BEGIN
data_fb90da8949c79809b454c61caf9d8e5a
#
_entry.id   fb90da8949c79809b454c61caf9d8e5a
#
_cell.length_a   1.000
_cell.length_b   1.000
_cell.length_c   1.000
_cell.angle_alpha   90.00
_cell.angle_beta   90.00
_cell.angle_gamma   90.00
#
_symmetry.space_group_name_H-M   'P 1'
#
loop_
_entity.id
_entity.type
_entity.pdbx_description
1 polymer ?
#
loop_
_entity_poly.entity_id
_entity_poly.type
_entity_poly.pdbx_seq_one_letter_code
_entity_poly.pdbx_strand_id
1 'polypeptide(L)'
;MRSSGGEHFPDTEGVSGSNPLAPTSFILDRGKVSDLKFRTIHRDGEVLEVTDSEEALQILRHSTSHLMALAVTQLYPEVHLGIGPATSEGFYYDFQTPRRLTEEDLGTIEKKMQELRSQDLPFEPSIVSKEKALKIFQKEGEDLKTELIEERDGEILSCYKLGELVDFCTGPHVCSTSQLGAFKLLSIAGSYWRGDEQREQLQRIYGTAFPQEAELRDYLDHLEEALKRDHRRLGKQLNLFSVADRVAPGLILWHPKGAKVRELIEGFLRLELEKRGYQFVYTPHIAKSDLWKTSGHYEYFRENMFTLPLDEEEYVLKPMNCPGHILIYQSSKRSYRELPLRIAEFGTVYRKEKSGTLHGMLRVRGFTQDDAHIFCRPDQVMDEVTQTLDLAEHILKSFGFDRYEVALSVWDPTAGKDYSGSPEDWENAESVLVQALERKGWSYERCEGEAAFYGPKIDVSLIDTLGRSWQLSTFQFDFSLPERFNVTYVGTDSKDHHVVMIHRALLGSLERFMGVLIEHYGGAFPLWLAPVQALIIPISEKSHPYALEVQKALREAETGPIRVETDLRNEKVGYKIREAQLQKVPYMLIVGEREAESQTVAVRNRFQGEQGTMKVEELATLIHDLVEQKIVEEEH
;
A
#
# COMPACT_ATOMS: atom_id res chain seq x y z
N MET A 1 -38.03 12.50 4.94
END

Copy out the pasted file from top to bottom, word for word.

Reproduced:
data_fb90da8949c79809b454c61caf9d8e5a
#
_entry.id   fb90da8949c79809b454c61caf9d8e5a
#
_cell.length_a   1.000
_cell.length_b   1.000
_cell.length_c   1.000
_cell.angle_alpha   90.00
_cell.angle_beta   90.00
_cell.angle_gamma   90.00
#
_symmetry.space_group_name_H-M   'P 1'
#
loop_
_entity.id
_entity.type
_entity.pdbx_description
1 polymer ?
#
loop_
_entity_poly.entity_id
_entity_poly.type
_entity_poly.pdbx_seq_one_letter_code
_entity_poly.pdbx_strand_id
1 'polypeptide(L)'
;MRSSGGEHFPDTEGVSGSNPLAPTSFILDRGKVSDLKFRTIHRDGEVLEVTDSEEALQILRHSTSHLMALAVTQLYPEVHLGIGPATSEGFYYDFQTPRRLTEEDLGTIEKKMQELRSQDLPFEPSIVSKEKALKIFQKEGEDLKTELIEERDGEILSCYKLGELVDFCTGPHVCSTSQLGAFKLLSIAGSYWRGDEQREQLQRIYGTAFPQEAELRDYLDHLEEALKRDHRRLGKQLNLFSVADRVAPGLILWHPKGAKVRELIEGFLRLELEKRGYQFVYTPHIAKSDLWKTSGHYEYFRENMFTLPLDEEEYVLKPMNCPGHILIYQSSKRSYRELPLRIAEFGTVYRKEKSGTLHGMLRVRGFTQDDAHIFCRPDQVMDEVTQTLDLAEHILKSFGFDRYEVALSVWDPTAGKDYSGSPEDWENAESVLVQALERKGWSYERCEGEAAFYGPKIDVSLIDTLGRSWQLSTFQFDFSLPERFNVTYVGTDSKDHHVVMIHRALLGSLERFMGVLIEHYGGAFPLWLAPVQALIIPISEKSHPYALEVQKALREAETGPIRVETDLRNEKVGYKIREAQLQKVPYMLIVGEREAESQTVAVRNRFQGEQGTMKVEELATLIHDLVEQKIVEEEH
;
A
#
# COMPACT_ATOMS: atom_id res chain seq x y z
N MET A 1 -38.03 12.50 4.94